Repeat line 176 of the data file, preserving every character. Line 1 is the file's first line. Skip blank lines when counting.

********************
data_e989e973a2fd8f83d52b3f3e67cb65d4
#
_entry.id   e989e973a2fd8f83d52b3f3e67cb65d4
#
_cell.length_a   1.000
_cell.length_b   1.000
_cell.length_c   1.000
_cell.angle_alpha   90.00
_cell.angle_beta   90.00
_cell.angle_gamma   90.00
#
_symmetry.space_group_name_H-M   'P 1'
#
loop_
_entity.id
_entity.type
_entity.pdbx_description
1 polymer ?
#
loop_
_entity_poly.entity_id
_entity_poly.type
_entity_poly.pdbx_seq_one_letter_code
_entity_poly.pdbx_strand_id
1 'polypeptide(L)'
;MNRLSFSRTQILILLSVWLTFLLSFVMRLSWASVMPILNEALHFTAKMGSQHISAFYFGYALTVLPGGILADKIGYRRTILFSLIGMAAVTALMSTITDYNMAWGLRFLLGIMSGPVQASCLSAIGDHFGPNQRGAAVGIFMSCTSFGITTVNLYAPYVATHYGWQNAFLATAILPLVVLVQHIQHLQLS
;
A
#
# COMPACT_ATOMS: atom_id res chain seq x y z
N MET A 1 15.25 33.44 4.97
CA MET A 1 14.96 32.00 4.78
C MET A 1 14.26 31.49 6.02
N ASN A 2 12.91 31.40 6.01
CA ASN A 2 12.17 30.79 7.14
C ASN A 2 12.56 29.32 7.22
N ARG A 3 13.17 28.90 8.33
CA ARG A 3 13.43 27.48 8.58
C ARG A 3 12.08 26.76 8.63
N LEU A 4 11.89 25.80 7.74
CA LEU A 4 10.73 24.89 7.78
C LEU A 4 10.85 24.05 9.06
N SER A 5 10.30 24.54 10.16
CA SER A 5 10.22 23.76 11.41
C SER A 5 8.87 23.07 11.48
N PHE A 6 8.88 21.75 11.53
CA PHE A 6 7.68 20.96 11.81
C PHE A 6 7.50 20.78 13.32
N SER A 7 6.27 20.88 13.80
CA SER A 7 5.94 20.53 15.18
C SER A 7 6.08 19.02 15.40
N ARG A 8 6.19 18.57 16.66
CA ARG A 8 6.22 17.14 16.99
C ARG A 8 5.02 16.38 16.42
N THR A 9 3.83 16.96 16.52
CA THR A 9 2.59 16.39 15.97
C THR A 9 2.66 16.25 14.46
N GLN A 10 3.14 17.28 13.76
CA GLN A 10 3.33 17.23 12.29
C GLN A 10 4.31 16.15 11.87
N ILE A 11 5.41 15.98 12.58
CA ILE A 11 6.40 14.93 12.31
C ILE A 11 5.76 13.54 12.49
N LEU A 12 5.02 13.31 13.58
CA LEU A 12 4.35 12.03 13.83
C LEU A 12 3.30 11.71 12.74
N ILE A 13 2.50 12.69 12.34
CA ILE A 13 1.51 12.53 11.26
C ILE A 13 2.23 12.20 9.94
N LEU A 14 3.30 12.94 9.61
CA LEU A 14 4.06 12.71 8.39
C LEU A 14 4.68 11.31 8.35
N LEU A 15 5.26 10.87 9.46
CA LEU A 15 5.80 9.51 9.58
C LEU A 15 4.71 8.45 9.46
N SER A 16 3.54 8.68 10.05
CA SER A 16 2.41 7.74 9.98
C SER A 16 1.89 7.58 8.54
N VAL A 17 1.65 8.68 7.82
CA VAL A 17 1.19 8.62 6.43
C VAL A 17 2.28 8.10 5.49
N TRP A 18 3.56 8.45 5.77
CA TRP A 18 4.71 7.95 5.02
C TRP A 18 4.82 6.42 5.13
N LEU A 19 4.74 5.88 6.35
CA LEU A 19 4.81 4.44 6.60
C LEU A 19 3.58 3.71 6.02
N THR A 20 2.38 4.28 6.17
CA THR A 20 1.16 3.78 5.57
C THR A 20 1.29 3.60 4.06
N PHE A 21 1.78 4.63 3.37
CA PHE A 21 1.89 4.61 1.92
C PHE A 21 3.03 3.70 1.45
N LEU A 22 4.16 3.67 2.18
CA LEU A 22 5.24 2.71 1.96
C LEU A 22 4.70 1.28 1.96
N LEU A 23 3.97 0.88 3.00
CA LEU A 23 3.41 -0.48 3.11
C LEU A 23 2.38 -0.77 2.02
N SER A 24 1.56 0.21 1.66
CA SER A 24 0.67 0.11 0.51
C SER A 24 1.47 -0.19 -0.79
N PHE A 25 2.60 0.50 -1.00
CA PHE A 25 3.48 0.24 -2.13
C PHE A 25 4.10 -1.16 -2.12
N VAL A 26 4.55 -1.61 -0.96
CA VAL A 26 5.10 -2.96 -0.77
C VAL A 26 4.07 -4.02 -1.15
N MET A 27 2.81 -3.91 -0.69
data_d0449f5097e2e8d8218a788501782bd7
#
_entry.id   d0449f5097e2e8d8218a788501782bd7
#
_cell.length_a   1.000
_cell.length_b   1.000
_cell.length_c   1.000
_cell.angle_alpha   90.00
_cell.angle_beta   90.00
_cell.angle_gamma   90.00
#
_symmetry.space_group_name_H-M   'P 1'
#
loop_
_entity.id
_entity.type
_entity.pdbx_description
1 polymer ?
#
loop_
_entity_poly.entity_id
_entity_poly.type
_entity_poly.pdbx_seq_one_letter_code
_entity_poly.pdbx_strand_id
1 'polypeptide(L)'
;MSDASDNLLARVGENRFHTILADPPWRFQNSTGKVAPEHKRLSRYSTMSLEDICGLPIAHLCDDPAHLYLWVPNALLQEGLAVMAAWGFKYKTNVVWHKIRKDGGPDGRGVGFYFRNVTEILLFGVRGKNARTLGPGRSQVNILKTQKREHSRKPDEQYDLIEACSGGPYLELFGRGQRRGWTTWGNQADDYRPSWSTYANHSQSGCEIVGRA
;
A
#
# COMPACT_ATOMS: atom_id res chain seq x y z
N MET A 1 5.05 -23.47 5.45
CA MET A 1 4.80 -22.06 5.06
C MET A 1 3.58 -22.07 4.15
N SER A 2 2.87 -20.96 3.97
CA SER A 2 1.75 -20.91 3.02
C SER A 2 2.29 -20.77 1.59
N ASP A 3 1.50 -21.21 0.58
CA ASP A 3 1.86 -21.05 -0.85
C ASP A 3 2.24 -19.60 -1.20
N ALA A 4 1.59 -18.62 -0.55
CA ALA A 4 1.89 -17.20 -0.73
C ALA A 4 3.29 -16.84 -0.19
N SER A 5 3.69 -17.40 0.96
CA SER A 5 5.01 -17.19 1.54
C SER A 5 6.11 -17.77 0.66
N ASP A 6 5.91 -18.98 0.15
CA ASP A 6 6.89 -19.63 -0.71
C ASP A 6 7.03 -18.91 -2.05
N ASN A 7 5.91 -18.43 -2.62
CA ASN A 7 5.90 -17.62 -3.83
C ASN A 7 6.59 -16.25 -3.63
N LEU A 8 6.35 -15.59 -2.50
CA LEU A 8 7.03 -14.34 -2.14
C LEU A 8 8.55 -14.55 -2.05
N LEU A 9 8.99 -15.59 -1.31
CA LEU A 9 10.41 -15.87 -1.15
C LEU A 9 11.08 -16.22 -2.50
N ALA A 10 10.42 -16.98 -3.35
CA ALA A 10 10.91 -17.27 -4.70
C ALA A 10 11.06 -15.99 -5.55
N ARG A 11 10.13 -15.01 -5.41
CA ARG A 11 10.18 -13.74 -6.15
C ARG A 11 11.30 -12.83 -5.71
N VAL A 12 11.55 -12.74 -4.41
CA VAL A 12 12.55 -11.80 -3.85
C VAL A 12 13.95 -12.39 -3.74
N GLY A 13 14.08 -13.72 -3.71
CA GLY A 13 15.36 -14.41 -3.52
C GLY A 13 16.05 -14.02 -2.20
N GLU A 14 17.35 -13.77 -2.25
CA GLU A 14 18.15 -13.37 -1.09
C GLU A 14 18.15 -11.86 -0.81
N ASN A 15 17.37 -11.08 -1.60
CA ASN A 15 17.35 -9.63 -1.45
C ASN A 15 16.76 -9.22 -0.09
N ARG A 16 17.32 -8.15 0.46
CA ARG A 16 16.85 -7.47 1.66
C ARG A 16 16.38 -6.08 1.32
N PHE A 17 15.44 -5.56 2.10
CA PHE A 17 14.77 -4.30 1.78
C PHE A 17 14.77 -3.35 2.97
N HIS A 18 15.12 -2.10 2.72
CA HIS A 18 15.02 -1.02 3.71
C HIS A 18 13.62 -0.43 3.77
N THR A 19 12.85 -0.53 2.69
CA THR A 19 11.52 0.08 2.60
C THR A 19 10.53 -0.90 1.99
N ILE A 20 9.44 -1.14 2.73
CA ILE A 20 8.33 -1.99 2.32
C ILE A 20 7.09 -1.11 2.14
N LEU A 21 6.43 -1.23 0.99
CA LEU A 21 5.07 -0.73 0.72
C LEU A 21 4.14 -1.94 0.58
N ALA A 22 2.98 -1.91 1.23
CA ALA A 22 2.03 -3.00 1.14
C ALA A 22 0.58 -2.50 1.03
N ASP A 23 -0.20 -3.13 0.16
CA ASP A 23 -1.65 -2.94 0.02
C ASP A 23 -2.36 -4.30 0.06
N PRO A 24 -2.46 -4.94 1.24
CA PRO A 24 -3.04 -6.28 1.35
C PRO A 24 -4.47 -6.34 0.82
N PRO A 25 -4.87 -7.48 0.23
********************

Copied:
N GLY A 13 14.08 -13.72 -3.71